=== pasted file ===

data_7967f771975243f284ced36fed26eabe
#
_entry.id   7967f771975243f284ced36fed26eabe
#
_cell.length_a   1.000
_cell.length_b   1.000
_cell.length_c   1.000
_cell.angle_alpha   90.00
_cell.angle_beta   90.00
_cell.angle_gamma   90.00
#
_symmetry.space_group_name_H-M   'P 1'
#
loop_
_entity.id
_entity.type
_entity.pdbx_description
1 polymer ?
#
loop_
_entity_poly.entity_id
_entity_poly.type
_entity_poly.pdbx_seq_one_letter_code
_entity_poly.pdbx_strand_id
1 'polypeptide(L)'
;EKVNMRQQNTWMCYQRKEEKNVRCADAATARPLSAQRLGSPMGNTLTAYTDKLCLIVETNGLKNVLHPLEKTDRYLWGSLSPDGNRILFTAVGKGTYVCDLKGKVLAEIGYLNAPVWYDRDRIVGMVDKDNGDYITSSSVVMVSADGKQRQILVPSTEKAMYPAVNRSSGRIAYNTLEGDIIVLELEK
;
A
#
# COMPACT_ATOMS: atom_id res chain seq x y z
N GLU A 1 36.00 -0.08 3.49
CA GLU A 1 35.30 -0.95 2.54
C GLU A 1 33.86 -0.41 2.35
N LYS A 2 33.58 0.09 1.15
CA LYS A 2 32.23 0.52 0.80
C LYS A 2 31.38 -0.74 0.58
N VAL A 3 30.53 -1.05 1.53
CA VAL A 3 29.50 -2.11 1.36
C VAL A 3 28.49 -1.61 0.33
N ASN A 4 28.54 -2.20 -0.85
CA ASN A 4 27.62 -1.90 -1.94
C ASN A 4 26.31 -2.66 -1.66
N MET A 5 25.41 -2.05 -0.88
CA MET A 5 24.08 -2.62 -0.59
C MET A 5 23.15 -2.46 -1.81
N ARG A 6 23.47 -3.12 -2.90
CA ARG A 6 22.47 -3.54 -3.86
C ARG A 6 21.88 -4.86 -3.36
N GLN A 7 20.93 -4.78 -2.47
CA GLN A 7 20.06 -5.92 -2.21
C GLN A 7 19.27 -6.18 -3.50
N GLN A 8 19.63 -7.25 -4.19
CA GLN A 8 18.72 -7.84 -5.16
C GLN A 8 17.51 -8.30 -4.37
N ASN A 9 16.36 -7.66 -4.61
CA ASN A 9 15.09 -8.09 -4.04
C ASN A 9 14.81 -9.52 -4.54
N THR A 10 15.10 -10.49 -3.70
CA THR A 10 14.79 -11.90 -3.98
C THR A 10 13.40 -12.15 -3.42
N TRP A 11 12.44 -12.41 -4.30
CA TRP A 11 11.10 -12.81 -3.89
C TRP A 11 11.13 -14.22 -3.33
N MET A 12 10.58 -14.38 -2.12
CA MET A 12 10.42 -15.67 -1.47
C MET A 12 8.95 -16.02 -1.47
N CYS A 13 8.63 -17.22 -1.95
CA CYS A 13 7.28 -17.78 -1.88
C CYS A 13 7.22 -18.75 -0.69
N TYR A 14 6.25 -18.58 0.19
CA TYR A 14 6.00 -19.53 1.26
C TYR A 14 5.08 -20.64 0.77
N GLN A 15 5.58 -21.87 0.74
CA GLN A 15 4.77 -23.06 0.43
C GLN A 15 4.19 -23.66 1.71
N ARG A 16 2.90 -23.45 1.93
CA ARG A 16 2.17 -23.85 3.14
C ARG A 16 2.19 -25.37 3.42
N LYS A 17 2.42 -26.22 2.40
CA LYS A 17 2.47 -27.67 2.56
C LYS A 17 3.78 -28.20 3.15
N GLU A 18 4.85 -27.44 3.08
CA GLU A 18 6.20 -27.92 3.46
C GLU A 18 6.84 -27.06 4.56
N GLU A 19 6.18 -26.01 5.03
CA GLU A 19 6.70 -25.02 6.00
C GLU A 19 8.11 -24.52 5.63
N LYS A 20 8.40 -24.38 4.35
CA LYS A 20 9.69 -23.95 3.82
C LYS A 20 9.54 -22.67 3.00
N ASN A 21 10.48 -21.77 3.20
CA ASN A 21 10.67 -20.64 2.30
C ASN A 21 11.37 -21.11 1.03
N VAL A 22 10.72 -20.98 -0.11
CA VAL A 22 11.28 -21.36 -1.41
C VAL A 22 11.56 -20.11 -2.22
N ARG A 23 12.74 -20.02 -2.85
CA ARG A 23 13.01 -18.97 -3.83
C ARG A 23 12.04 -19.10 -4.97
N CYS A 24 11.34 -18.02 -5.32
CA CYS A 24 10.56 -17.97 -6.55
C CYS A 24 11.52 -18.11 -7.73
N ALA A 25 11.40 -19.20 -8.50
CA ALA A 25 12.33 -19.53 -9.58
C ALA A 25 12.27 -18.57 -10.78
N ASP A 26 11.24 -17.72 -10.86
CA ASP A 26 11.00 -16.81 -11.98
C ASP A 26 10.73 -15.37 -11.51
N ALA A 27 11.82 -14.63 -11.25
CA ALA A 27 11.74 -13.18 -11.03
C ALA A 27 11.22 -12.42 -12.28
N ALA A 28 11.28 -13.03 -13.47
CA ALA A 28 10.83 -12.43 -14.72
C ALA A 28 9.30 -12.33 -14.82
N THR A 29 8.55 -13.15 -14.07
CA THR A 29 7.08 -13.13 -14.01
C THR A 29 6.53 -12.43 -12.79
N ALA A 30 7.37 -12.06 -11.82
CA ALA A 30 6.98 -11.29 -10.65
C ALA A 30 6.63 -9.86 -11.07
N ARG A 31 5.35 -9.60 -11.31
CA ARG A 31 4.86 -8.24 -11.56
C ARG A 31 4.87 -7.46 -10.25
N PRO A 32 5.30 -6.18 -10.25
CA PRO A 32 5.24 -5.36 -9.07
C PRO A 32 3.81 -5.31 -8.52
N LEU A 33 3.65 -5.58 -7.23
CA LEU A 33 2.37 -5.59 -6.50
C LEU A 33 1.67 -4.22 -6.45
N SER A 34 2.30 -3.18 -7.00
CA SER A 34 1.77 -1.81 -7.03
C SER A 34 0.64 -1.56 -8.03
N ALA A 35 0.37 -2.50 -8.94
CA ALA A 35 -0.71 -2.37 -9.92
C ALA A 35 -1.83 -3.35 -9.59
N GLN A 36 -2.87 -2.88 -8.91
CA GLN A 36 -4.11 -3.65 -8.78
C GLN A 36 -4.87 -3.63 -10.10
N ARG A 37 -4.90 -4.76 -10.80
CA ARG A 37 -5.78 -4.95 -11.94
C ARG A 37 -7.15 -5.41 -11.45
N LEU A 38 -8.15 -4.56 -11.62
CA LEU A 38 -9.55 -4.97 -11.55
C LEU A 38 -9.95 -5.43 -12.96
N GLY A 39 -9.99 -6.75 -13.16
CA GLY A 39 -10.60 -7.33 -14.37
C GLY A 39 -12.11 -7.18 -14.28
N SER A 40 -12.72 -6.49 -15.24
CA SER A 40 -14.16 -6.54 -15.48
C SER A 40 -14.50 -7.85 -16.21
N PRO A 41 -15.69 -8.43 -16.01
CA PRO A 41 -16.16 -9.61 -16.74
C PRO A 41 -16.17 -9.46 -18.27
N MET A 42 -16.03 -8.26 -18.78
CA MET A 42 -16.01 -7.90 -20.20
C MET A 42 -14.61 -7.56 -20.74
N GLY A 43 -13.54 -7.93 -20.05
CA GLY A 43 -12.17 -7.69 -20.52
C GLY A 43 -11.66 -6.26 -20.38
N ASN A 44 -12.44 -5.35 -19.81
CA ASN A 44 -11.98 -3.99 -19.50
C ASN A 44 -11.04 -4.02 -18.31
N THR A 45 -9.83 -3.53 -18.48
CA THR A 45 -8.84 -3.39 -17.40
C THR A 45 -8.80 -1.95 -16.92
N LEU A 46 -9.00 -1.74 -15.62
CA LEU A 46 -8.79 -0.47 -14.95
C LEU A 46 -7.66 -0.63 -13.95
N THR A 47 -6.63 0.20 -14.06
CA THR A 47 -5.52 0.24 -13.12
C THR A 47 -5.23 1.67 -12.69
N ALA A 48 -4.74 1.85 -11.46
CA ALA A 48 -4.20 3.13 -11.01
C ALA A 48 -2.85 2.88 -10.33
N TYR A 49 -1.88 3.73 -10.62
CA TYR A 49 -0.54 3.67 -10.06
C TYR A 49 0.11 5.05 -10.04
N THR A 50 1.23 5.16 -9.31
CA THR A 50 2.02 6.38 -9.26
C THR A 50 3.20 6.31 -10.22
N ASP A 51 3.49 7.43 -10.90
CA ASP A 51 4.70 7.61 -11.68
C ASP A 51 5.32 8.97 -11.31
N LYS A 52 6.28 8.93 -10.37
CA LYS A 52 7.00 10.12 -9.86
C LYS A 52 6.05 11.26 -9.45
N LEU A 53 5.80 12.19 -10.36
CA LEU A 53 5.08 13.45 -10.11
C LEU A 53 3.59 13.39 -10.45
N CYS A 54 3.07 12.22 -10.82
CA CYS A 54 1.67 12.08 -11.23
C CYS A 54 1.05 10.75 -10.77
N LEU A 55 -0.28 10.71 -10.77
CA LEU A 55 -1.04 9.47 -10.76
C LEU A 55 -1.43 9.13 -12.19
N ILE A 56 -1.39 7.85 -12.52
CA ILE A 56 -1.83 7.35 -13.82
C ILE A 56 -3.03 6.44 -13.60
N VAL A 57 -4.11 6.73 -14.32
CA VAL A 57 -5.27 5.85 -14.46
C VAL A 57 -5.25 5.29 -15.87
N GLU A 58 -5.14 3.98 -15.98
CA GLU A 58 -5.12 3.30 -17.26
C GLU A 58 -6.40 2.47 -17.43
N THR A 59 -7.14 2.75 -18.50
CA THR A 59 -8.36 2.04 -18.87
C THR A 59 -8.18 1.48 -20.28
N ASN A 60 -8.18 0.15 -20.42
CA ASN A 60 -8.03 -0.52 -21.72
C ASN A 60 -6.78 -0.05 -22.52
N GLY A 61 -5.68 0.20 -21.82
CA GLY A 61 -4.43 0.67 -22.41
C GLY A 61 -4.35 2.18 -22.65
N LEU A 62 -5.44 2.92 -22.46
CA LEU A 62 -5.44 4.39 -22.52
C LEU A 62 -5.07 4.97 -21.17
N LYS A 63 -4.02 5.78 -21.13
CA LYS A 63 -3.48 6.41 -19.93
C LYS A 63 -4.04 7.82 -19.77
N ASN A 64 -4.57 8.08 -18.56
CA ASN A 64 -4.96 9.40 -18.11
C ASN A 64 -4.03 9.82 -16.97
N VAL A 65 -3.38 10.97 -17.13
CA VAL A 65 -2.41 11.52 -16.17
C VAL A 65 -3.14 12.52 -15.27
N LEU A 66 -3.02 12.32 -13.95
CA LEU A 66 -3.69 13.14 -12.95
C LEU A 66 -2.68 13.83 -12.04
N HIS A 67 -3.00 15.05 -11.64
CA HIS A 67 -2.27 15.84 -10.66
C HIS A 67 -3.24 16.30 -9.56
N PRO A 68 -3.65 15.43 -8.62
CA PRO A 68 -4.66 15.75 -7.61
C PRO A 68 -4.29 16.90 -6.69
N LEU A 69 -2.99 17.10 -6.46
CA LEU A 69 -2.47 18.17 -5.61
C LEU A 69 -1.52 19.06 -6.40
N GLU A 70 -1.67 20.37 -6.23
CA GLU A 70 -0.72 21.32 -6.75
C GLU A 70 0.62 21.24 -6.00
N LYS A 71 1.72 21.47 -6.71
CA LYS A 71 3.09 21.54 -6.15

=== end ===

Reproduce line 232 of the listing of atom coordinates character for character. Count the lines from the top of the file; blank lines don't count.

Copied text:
N PRO A 68 -3.65 15.43 -8.62